It almost doesn’t sort of strike me that I’ve switched instruments – at least not yet. I don’t know if maybe when we start to play live it will hit me or something. But, since the whole songwriting process has been so similar to how it’s always been, it almost has barely felt like a big change yet. But maybe like when you’re standing there on stage, I’m getting to feel it. But, I don’t know, I can’t say I’m less happy or happier. It’s just sort of like that. I just want to keep doing the best I can and keep the band going and keep writing songs.
You were at the studio locked away for almost a year and it was your studio. You didn’t go out and hire a studio, it was your own analogue studio. Did that allow you to kind of really regroup and also the freedom to get things right the way that you wanted them?
Yeah, I think that it’s ended up giving the album a bit more of like a live/raw feeling too since we’re sort of recording it in the same way that you would normally record a demo. It felt like a lot less pressure compared to recording in a professional studio. I think no matter what, when you record in that situation, there’s always some sort of pressure because you know that it’s costing a lot of money and, you know you don’t have forever to do takes or whatever. So even in the times where there was plenty of time in there, there should be no pressure in a pro studio. Then there’s still always some sort of pressure more than when you’re just like recording yourself. So I think it affected the outcome.
In terms of the recording process for ‘Holy Moly’, how did it differ to that of ‘Lady In Gold – did you go analogue with the last album or was this like a kind of new approach?
The first two albums were like pure analogue, but this album was like the first time we did like a hybrid approach in some way. I guess because the album was like mixed by Andrew Scheps. And so, he mixes in the box and everything. So basically even if we wanted to do it all analogue, I don’t care actually, like at this point it’s not like anti-digital at all or anything, but either way eventually we were going to have to go into the computer because we would need to send him all the tracks to mix. And so, I mean it’s a lot of analogue gear used on the album, but it is like in the end it’s mixed on the computer.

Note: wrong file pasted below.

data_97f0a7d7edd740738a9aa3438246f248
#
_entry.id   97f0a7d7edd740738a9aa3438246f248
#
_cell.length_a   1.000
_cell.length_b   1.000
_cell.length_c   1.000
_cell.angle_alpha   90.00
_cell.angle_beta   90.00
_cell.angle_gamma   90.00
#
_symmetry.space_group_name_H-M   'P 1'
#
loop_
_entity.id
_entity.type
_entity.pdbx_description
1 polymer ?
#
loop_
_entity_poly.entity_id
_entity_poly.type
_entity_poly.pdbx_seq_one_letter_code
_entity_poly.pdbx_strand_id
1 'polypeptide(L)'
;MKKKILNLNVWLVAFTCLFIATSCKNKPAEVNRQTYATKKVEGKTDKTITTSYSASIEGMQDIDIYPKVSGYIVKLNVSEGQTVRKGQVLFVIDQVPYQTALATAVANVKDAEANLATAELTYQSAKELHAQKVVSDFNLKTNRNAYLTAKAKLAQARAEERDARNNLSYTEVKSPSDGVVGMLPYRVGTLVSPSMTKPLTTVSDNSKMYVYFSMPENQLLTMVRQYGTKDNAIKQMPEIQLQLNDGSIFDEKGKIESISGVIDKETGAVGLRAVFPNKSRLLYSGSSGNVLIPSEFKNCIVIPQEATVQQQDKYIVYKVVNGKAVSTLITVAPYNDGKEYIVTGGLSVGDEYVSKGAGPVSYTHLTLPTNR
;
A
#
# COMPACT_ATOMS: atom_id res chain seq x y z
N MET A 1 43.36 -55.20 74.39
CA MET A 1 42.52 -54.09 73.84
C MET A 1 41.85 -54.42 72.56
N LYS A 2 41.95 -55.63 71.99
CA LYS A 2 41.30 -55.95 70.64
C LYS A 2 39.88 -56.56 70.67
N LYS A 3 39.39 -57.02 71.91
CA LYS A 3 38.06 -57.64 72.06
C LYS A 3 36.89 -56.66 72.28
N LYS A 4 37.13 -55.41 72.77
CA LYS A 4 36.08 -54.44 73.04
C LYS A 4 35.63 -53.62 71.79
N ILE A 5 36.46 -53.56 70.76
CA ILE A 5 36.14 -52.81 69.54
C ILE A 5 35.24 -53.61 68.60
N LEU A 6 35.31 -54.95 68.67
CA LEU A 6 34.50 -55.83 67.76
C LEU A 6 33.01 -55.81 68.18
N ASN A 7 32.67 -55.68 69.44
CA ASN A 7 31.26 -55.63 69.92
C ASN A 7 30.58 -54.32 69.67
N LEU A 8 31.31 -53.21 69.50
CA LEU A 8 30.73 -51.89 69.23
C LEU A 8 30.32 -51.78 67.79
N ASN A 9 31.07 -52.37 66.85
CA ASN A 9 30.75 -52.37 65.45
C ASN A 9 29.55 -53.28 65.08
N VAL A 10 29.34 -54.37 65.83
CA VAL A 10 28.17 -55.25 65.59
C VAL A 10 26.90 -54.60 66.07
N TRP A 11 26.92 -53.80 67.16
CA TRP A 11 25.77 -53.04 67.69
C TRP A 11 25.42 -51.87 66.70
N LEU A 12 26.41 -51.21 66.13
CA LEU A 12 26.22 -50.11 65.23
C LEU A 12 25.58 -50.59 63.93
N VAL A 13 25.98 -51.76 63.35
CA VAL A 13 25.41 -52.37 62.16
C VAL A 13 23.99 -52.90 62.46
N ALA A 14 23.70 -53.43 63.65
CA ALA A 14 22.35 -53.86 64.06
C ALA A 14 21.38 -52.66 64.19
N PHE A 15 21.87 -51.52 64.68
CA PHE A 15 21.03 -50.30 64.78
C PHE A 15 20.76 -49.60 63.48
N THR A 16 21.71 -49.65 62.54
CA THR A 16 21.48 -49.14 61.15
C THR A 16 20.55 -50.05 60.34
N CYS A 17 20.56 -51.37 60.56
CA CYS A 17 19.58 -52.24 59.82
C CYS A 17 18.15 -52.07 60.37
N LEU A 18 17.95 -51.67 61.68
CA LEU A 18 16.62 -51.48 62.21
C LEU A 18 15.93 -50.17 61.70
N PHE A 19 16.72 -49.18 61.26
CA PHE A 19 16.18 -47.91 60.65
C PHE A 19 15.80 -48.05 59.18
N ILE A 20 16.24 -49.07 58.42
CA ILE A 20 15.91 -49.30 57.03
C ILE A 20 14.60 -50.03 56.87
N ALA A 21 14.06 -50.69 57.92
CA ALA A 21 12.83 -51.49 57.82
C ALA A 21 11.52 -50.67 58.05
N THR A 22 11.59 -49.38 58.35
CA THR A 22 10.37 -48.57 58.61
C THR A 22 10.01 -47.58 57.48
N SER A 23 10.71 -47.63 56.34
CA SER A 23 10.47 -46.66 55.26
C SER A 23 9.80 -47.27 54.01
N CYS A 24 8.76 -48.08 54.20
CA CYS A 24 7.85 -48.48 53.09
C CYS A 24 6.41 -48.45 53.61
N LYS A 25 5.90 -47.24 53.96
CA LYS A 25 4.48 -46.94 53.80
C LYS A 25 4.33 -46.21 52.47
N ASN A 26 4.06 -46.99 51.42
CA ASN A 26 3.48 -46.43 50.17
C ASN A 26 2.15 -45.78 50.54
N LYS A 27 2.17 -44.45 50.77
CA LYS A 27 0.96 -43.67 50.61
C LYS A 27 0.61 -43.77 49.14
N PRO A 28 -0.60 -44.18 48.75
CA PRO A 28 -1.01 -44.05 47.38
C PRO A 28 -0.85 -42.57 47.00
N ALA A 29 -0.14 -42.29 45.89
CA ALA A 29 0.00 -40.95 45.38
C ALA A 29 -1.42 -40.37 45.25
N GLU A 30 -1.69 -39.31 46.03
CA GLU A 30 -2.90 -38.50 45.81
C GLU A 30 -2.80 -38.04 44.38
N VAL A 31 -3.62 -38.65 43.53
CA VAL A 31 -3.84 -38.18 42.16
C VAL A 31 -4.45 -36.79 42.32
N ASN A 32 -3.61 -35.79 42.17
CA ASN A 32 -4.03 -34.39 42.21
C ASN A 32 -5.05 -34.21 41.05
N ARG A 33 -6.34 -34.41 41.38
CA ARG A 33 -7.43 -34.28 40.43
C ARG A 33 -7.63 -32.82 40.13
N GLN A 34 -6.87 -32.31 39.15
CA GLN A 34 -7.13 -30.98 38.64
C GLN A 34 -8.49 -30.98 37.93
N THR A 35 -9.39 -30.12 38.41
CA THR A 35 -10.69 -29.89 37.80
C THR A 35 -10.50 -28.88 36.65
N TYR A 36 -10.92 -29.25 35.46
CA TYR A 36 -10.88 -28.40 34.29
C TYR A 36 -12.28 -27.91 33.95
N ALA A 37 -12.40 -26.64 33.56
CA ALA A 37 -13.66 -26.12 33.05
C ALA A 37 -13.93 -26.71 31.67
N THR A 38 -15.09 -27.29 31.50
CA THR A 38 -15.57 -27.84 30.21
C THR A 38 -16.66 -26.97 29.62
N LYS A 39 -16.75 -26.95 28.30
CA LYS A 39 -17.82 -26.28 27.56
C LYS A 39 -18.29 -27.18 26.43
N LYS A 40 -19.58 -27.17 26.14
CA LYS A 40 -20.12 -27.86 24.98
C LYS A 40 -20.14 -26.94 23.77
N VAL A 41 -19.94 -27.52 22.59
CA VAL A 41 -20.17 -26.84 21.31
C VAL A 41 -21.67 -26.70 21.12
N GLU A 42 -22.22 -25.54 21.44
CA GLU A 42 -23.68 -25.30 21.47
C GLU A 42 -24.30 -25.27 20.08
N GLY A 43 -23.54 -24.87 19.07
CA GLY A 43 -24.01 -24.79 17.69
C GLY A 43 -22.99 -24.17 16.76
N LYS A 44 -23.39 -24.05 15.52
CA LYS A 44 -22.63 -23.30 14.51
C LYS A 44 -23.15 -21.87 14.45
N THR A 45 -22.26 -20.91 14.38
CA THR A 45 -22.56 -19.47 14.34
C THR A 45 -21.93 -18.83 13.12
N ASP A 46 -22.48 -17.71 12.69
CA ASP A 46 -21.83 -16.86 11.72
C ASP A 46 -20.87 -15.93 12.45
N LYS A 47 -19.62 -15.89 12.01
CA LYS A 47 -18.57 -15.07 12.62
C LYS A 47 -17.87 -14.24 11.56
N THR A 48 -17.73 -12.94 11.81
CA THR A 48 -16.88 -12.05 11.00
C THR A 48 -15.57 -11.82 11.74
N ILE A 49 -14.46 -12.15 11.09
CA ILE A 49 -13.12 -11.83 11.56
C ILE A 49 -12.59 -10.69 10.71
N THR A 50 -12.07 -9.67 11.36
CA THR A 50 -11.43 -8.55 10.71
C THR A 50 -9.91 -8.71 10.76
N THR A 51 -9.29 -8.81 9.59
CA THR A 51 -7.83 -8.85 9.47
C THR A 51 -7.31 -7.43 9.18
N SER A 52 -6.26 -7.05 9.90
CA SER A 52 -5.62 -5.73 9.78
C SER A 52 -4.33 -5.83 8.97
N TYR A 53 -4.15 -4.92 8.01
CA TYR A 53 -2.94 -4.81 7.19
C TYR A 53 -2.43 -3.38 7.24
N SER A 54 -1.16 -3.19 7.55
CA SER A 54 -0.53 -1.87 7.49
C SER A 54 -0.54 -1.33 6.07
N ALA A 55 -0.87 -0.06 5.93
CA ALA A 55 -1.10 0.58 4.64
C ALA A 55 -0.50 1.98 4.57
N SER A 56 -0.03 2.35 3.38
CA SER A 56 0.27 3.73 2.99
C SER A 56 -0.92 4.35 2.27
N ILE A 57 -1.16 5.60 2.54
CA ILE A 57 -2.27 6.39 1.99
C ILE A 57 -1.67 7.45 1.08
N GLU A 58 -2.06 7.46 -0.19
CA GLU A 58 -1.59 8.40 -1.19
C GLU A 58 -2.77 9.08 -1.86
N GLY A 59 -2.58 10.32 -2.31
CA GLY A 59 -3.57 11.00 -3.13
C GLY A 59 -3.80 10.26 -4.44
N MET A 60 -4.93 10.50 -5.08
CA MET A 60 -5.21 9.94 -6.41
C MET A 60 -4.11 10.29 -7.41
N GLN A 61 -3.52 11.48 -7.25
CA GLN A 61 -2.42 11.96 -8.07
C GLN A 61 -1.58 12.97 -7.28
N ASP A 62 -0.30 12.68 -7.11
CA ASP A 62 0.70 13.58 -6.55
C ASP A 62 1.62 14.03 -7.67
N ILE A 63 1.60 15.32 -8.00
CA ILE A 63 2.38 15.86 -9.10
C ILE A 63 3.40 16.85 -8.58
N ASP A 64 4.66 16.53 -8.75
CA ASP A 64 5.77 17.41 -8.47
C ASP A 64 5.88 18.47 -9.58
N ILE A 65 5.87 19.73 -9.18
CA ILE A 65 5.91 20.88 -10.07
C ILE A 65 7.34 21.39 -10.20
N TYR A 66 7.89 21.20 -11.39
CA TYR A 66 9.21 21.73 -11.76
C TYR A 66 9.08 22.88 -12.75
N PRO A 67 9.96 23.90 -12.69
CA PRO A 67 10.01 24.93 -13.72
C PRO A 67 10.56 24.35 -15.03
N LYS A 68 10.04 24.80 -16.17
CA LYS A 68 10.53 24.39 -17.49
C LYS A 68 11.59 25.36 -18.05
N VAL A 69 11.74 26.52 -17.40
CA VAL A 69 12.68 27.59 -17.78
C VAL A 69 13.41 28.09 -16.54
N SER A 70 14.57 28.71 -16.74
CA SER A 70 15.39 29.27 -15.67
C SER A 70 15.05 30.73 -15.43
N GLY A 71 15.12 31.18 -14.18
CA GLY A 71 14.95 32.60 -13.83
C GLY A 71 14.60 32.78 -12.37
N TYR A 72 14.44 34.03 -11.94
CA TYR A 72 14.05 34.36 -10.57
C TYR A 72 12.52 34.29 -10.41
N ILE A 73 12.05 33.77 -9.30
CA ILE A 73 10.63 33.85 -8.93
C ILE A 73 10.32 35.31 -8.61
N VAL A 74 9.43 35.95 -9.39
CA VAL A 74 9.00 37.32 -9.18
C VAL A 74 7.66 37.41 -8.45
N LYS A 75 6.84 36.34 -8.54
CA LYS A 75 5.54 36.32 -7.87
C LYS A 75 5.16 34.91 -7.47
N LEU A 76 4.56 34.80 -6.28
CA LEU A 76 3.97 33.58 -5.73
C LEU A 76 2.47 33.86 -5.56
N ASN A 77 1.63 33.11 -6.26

You were instrumental in the recording of this album. I know you had some friends from The Hives getting involved as well. Is that a role that you relished – taking a bit more lead on the technical and recording side of things?
I mean, I liked it, but I think next time I like wouldn’t want to do it the same. Because as I said when we started that it wasn’t like the plan from the beginning, but it just happened that way. But next time we record an album, I would like to be able to just only focus on the music. But I think next time I will try to at least like to hire sound engineers or something.
So apart from the album moving dates, how much has the current pandemic altered the rest of your plans for this year?
A lot of touring was already booked, so it sort of turned all of that upside down. And so, I mean, that’s the main thing is that normally we would have been on tour all year long and now we’re just stuck at home.
How much are you guys looking forward to plugging back in and getting back out on the road?
Of course, I think we’re all excited for that. It’s one of those things where like, at the moment we have no idea when it’s happening. So it’s sort of a bit hard to get excited about it just right at this moment. But I think when we know when it’s going to be happening, then we’re going to get sort of pumped again and start to practice a lot again and get geared up to play shows.
Interview – Zack Anderson from Blues Pills – Words by Adam Kennedy